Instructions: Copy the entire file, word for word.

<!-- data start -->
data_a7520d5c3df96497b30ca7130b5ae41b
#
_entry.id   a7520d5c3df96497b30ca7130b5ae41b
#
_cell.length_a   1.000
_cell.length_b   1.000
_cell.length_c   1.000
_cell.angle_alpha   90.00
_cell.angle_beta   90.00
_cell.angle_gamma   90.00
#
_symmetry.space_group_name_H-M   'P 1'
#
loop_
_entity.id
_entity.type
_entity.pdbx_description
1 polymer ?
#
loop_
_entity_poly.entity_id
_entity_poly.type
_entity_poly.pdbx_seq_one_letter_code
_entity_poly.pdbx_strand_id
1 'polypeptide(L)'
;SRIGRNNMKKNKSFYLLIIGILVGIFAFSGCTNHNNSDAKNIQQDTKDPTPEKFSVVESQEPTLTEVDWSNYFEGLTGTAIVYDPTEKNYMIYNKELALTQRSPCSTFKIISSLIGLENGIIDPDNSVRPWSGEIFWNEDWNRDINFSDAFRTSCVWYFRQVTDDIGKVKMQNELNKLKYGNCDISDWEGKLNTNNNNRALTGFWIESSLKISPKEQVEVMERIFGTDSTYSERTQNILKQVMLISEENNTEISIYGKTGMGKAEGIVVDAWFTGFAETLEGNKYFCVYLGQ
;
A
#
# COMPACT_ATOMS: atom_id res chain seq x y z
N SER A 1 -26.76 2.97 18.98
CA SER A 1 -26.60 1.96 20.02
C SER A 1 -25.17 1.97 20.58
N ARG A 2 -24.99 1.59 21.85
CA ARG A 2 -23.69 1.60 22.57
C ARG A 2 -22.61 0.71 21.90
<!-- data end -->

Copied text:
data_a7520d5c3df96497b30ca7130b5ae41b
#
_entry.id   a7520d5c3df96497b30ca7130b5ae41b
#
_cell.length_a   1.000
_cell.length_b   1.000
_cell.length_c   1.000
_cell.angle_alpha   90.00
_cell.angle_beta   90.00
_cell.angle_gamma   90.00
#
_symmetry.space_group_name_H-M   'P 1'
#
loop_
_entity.id
_entity.type
_entity.pdbx_description
1 polymer ?
#
loop_
_entity_poly.entity_id
_entity_poly.type
_entity_poly.pdbx_seq_one_letter_code
_entity_poly.pdbx_strand_id
1 'polypeptide(L)'
;SRIGRNNMKKNKSFYLLIIGILVGIFAFSGCTNHNNSDAKNIQQDTKDPTPEKFSVVESQEPTLTEVDWSNYFEGLTGTAIVYDPTEKNYMIYNKELALTQRSPCSTFKIISSLIGLENGIIDPDNSVRPWSGEIFWNEDWNRDINFSDAFRTSCVWYFRQVTDDIGKVKMQNELNKLKYGNCDISDWEGKLNTNNNNRALTGFWIESSLKISPKEQVEVMERIFGTDSTYSERTQNILKQVMLISEENNTEISIYGKTGMGKAEGIVVDAWFTGFAETLEGNKYFCVYLGQ
;
A
#
# COMPACT_ATOMS: atom_id res chain seq x y z
N SER A 1 -26.76 2.97 18.98
CA SER A 1 -26.60 1.96 20.02
C SER A 1 -25.17 1.97 20.58
N ARG A 2 -24.99 1.59 21.85
CA ARG A 2 -23.69 1.60 22.57
C ARG A 2 -22.61 0.71 21.90